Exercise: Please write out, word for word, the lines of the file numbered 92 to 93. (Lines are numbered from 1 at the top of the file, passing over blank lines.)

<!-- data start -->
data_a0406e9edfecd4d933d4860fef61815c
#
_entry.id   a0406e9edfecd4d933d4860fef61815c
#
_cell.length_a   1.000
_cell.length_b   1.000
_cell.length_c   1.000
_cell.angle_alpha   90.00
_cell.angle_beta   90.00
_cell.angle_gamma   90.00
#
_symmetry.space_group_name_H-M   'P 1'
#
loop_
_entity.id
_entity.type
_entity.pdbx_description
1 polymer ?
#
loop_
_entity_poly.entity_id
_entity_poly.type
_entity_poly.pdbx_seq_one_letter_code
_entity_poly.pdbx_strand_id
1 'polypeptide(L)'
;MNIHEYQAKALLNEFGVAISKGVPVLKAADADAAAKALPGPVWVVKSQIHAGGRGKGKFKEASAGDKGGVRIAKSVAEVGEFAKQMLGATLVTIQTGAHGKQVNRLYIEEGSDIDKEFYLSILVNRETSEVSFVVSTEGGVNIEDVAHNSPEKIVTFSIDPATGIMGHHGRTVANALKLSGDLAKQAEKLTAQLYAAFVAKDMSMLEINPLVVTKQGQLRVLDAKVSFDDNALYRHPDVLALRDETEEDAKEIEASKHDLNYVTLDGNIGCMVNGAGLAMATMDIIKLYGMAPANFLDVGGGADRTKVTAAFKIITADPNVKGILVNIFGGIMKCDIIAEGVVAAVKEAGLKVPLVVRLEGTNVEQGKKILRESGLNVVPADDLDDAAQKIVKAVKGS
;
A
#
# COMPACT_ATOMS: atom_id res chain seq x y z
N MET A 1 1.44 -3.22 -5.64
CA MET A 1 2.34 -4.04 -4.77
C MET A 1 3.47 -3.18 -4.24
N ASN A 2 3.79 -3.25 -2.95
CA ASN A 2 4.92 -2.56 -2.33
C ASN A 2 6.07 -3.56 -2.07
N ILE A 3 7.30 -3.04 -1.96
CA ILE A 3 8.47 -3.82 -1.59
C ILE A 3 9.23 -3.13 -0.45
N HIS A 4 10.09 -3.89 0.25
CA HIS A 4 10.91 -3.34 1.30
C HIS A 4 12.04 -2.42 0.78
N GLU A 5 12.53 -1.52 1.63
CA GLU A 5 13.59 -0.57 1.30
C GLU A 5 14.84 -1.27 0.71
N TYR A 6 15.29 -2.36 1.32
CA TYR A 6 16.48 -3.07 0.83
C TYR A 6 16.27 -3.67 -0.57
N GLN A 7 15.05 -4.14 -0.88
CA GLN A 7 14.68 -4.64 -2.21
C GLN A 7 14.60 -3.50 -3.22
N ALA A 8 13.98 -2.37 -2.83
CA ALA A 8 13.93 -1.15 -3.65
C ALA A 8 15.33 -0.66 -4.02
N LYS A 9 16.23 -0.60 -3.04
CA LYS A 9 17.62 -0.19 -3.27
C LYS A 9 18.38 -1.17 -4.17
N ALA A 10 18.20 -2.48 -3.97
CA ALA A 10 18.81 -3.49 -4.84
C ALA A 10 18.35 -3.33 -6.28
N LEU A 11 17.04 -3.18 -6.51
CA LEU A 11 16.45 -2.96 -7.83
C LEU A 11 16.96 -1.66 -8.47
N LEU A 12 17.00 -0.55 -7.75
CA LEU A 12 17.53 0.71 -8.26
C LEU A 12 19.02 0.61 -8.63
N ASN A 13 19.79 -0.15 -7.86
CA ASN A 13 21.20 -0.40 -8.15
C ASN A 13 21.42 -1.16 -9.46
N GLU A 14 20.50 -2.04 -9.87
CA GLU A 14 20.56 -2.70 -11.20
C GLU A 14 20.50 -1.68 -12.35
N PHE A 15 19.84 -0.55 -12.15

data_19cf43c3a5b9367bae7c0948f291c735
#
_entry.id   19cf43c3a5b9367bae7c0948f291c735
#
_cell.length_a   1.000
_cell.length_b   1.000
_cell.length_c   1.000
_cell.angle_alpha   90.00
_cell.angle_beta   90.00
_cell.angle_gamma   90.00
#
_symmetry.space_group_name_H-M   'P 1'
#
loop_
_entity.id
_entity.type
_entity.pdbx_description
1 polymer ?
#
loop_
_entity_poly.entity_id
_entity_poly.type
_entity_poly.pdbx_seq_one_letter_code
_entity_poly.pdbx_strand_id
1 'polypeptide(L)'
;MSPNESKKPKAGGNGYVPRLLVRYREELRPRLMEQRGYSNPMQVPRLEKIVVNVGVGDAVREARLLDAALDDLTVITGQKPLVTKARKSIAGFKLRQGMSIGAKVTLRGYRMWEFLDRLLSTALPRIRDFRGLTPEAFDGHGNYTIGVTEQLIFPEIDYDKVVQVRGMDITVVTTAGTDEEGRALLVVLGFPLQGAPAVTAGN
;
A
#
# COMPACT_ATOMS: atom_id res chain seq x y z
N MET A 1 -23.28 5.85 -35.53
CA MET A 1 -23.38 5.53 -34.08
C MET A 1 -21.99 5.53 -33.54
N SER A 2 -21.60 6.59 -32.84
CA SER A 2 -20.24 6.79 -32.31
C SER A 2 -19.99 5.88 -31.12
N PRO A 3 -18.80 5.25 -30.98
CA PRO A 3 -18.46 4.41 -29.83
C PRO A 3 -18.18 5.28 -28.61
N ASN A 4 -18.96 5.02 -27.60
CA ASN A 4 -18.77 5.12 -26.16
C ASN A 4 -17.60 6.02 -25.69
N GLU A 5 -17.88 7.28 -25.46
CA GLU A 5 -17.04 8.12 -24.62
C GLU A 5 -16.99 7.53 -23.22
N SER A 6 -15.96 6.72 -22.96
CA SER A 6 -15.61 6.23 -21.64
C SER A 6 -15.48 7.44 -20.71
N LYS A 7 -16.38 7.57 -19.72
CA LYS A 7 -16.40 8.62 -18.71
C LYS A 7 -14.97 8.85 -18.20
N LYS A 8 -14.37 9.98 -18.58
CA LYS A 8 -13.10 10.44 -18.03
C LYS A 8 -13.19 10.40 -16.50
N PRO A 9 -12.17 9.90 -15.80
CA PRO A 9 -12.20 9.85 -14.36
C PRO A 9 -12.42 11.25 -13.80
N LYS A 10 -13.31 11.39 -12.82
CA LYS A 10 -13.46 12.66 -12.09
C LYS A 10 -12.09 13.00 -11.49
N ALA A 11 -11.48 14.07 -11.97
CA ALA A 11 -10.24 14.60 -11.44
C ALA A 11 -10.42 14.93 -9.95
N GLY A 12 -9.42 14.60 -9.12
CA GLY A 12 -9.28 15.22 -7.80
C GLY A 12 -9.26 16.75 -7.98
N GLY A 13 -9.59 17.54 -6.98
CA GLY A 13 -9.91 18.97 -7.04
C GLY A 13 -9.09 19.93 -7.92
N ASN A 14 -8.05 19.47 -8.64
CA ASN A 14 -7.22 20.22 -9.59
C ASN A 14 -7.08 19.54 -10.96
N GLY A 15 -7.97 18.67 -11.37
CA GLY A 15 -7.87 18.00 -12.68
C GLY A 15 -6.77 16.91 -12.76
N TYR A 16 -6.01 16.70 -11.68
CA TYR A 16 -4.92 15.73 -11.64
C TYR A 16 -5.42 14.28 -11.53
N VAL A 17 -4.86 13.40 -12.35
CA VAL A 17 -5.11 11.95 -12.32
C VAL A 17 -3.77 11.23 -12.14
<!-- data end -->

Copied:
#
loop_